The wispy whiteness of Robert Englund’s latter-life beard might suggest a wizened veteran of the horror genre, but it’s films the like of Inkubus that make one wonder whether the ludicrous trajectory of the Nightmare series hasn’t blinded him to what true horror really is. Taking the titular role of an ancient demon who arrives in a Rhode Island police station in the dead of night to confess his crimes, Englund is the best thing in a very bad film indeed, bestowing a menacing presence on a story unworthy of an actor of his stature. Director Glenn Ciano never manages to make it all seem anything other than silly, his scares limp and lifeless, his gore abundant and asinine, his plotting scattered and soporific. William Forsythe is uncharacteristically awful as the detective with prior experience of the demon’s mind games, doing very little to make his underwritten character any little bit more interesting. AVOID IT.



Watch it here

An interesting little short documentary profiling the now-famous musician when he was just a moderately successful Torontonian poet and stand up comedian, Ladies and Gentlemen… Mr. Leonard Cohen will doubtlessly intrigue fans of Cohen, but presents sufficient material of interest to satiate other viewers too. Its best moments are those simply capturing Cohen on stage: he is a captivating presence with a strong sense of humour and impeccable comic timing, delivering calculated punchlines that make the other, less interesting aspects of the film worth sitting through. Interviews with Cohen and poet friends capture a certain self-involved intellectualism that can grate, but they have some interesting points to make about various issues, and a bathtub scene with Cohen considering the candid nature of the shooting is particularly amusing. Coming in at just 45 minutes, Ladies and Gentlemen… Mr. Leonard Cohen is a perfectly watchable little piece, an interesting look at a big name before he became the man we know today. WORTH WATCHING.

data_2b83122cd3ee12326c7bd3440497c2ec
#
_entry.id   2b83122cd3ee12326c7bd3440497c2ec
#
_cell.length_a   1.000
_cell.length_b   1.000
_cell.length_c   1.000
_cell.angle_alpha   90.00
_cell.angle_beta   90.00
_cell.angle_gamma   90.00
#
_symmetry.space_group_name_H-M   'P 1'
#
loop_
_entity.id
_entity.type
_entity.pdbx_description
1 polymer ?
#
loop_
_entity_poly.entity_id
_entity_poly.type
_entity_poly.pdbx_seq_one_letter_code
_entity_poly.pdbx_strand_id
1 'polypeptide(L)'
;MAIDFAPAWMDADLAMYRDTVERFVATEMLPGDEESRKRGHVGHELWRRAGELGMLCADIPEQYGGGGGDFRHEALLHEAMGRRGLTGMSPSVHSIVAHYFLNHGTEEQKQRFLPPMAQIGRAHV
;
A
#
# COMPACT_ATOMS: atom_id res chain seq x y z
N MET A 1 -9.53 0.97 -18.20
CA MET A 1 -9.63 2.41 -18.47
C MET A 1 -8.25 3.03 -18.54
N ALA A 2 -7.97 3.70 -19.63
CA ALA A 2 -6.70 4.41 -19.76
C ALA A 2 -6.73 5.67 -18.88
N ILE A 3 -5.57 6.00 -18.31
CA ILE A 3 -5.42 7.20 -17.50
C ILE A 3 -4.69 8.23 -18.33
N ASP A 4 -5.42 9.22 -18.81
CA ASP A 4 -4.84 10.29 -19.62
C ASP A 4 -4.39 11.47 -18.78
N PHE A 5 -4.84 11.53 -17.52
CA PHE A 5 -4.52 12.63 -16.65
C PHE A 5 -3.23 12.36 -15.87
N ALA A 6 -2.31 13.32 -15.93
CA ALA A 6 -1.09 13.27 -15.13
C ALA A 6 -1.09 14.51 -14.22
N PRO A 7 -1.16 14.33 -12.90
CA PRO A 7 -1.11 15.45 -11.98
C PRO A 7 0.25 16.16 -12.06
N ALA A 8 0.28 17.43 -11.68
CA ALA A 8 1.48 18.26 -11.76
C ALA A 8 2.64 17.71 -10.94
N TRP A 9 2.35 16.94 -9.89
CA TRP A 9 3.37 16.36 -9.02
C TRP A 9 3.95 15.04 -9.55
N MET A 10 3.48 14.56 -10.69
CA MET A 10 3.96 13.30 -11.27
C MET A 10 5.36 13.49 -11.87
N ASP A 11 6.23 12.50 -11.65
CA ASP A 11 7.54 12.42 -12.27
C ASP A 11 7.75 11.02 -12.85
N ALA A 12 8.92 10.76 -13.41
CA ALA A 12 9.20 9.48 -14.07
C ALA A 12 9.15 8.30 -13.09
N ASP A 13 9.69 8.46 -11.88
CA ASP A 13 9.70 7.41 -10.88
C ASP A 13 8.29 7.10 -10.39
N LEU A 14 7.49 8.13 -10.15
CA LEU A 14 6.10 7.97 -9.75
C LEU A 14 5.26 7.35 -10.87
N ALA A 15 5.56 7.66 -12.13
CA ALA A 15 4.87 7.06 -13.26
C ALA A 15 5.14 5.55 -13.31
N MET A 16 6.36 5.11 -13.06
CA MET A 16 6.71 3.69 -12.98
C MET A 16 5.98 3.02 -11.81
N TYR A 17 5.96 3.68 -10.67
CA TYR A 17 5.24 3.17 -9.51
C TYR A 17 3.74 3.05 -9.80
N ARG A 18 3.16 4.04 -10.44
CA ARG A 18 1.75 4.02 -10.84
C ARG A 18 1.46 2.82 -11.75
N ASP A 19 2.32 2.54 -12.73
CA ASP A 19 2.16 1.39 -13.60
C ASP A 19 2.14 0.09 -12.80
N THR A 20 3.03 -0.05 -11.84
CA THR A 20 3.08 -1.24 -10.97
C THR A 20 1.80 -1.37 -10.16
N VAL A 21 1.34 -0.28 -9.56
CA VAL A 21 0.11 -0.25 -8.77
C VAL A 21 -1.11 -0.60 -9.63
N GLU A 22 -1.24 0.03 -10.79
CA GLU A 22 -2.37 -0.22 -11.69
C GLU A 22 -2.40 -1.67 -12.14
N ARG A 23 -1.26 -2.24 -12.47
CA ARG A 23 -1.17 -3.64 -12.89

Watch it here

When Paul McKerrow returned to his rural Montana hometown for a high-school reunion, the former quarterback and valedictorian brought with him a documentary crew to film what would become Prodigal Sons. Why? Because he was now a she by the name of Kimberley Reed, who wanted to register attitudes toward transgender individuals in her home community. The end product, however, far differs from Reed’s original intentions, and Prodigal Sons becomes much more about her brother—Marc—and his car crash-induced mental illness than about her gender change. There’s an uneasy sense of exploitation running through the film, as though Marc’s breakdowns and violent fits are being provoked for drama’s sake, and Reed at times seems almost selfish in her handling of the material. Issues aside, Prodigal Sons is a fascinatingly odd look at a family brimming with sibling rivalries and past traumas, with the strangest of tangents leading all the way to Orson Welles. RECOMMENDED.



Watch it here | Read our full review